Each poster begins with the life story of these young women.

poster on library window

Tatyanna Harrison was 20 when she went missing and her body was discovered on May 2, 2022. Even though she was found with only a shirt on, her death was considered “non-suspicious” by the RCMP.

poster on library window

Kwemcxenalqs Manuel Gottfriedson was gifted her name by her grandmother Laura. It means “Rainbow Dress Woman” and according to those close to her, she embodied the meaning of her name. She was a bright person “like the rainbow after rain.” She was the first to hold a sqilx’w skwist (name) without English in it since the residential schools. She was found dead on July 30, 2022, in Vancouver’s Downtown Eastside. The cause of her death has not been determined.

poster on library window

Chelsea Poorman was a kind person, bringing hot coffee to those living on the streets during winter. She dreamed of going to film school, becoming a makeup artist, musician and fashion designer. Her body was found in April 2022 although her mother reported Poorman’s disappearance in September 2020.

poster on library window

Ashley Machiskinic was a beautiful and quiet young woman who fell from the fifth floor of the Regent Hotel in September 2010. Although a former police officer believed she was ‘pushed from the window,’ her death was deemed not suspicious.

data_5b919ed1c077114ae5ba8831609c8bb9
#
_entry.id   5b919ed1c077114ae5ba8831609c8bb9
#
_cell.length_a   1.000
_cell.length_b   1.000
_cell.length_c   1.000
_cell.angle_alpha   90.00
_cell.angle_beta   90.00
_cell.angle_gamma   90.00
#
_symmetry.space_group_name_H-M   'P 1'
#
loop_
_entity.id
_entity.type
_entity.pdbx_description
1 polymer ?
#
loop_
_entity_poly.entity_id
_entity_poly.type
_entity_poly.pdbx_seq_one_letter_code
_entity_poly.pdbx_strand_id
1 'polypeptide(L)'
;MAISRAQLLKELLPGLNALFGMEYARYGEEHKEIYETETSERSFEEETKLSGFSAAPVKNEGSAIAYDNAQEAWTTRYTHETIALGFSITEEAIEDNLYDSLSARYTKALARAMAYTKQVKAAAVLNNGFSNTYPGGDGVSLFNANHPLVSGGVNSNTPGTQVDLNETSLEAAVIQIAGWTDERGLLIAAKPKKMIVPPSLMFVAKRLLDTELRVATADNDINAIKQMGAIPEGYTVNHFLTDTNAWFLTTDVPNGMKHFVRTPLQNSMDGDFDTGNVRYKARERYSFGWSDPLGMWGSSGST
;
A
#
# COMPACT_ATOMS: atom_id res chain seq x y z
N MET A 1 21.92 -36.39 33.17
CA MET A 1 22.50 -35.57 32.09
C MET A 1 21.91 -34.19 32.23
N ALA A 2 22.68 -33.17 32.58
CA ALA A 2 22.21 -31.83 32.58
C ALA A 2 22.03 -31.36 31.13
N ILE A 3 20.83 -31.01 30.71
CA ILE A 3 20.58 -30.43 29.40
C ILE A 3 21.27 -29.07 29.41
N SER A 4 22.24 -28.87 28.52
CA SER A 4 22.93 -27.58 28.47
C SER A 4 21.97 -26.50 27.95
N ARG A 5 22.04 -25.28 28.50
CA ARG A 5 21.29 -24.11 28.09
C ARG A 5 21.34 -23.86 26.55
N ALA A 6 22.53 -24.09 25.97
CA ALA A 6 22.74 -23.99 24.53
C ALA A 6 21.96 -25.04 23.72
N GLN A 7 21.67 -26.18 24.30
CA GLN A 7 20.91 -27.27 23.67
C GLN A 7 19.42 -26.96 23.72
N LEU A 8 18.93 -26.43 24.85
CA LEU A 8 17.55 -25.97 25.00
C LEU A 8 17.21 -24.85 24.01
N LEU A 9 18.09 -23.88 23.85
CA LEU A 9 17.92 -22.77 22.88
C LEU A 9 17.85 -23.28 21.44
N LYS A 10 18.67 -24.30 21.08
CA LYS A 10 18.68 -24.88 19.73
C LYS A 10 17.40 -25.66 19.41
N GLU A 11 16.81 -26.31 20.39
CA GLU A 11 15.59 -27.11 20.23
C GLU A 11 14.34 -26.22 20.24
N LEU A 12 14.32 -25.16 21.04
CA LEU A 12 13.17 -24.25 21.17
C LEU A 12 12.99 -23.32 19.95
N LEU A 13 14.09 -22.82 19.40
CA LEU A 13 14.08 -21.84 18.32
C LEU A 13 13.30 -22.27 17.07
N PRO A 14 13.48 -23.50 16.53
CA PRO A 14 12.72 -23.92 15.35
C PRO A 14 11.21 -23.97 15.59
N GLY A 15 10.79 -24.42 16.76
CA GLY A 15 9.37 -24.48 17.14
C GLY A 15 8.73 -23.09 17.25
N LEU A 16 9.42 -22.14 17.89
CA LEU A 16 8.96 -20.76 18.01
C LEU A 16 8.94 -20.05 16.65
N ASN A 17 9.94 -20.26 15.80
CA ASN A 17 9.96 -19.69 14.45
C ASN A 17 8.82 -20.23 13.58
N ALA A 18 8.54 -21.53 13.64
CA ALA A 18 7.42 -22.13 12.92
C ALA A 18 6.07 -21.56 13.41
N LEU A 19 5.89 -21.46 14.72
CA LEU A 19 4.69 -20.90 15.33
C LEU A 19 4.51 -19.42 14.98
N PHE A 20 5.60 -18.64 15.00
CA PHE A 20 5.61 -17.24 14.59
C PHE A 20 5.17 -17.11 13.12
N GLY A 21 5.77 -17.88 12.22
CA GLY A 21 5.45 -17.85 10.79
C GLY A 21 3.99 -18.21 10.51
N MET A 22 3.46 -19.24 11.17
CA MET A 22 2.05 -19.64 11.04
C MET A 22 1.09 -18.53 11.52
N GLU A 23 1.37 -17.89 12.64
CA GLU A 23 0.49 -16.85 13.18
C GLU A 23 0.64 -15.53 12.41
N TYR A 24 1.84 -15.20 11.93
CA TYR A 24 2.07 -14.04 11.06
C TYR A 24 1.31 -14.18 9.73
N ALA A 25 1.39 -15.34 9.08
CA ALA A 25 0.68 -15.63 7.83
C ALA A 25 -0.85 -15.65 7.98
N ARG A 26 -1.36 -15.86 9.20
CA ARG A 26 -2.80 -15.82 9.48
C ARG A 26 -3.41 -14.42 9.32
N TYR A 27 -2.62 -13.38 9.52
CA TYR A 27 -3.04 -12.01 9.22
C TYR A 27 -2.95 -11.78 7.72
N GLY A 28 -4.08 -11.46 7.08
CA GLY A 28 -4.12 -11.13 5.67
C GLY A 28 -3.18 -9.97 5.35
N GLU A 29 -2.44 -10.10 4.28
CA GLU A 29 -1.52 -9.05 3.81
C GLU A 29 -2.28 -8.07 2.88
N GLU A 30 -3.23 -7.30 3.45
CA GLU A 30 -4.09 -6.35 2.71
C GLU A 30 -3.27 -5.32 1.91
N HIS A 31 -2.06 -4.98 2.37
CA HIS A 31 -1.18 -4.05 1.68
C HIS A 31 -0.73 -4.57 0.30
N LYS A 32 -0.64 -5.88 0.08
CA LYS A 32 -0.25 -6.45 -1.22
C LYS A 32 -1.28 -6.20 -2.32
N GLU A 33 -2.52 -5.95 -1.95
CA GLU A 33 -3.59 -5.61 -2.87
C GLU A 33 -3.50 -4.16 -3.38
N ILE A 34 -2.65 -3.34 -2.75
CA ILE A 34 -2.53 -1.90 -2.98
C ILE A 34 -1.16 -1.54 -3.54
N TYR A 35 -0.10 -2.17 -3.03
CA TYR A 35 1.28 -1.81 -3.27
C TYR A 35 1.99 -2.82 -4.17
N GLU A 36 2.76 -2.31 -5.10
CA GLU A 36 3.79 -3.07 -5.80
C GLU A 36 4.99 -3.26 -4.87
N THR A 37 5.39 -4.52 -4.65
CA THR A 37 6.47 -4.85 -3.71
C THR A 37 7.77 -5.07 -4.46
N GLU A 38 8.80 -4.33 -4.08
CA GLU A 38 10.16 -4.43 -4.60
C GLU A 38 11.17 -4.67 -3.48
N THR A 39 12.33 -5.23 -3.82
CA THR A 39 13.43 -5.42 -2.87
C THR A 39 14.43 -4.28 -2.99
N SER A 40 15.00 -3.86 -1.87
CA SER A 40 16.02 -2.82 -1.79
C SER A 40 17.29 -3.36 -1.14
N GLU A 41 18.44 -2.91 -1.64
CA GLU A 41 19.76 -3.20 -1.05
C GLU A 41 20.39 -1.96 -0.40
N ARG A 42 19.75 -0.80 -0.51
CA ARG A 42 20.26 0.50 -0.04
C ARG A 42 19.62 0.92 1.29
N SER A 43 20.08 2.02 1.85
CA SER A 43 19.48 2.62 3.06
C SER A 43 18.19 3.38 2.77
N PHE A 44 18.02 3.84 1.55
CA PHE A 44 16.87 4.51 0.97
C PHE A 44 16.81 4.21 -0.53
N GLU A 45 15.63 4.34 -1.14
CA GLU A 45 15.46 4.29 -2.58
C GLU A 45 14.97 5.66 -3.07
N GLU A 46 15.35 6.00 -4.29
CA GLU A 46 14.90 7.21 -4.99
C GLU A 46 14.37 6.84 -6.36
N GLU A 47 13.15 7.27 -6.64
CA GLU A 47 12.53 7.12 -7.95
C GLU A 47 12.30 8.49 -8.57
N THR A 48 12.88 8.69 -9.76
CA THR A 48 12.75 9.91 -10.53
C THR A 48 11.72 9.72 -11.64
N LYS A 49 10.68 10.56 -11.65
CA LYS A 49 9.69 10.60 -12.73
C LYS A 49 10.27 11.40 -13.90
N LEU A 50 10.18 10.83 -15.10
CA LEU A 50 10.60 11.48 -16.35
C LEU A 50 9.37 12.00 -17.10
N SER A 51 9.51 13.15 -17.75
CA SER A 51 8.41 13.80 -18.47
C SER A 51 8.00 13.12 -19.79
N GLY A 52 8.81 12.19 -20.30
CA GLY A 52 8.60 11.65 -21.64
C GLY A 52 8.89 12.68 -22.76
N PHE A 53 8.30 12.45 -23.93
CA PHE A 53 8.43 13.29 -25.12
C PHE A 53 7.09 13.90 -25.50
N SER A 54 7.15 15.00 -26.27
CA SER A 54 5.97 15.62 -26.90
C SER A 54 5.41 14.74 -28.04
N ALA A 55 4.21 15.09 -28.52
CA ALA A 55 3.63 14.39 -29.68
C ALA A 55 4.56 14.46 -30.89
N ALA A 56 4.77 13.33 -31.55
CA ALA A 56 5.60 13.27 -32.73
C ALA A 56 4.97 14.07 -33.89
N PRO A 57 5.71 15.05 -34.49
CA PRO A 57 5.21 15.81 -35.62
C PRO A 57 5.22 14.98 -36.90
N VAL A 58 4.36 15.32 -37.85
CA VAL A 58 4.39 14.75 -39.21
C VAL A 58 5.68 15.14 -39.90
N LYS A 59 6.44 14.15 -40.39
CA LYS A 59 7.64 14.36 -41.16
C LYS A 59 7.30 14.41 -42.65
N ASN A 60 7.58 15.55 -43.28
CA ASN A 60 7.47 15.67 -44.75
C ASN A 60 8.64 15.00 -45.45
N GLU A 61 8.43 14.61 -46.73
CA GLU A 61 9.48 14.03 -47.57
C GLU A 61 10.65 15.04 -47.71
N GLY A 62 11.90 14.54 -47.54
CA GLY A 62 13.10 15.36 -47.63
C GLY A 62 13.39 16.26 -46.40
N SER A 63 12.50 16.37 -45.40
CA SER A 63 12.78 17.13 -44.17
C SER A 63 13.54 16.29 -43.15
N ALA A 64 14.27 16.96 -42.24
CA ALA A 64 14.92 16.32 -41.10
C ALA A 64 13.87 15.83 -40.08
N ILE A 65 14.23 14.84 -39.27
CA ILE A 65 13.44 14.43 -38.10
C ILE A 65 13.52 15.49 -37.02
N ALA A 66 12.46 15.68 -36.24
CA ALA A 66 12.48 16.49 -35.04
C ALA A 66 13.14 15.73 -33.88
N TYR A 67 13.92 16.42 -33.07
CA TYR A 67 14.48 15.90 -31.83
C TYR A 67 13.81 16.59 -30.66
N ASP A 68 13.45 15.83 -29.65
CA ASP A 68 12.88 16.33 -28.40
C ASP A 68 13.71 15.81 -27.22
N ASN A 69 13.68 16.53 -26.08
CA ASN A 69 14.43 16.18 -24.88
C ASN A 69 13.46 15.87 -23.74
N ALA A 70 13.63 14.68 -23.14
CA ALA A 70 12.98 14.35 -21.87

poster on library window

Ramona (Mona) Wilson was the baby of her family and a dreamer who believed in unicorns. She lived on a Langley farm with her foster family where she spent hours playing with chicks and rabbits. She was one of the last victims of Robert Pickton, a serial killer who claimed to have murdered 49 women, half of them were Indigenous women.

poster on library window

Ramona Wilson was the joy of her family and would jump into her mother’s bed after having a nightmare. They would often end up spending the night talking to each other. Trying to catch a ride to her graduation party, she was last seen in Smithers, BC in 1994. Her body was discovered in April 1995. She is one of the murdered women along the Highway of Tears.

For Owens, what happened with Wilson felt too real and relatable.

“I chose to research on her because she was so young, just like me and I am also graduating soon and will attend my school party.”

poster on library window

Noelle O’Soup was a bubbly person who always looked out for others. They were found dead on May 1, 2022, a year after they had ran away from a Coquitlam group home. She was a student of School District 42 and some MRSS students knew her.

Other schools also honoured the day including Thomas Haney by walking 204 km and Garibaldi Secondary by walking 588.4 km.

“It was extremely challenging to find information about them. I had to do a lot of research and find quotes from the family because they are the ones who knew them,” said Holmes.

Although she became part of the project in January 2023, Foster said she hopes she can continue to support her friends and, as an ally, participate more in the coming years.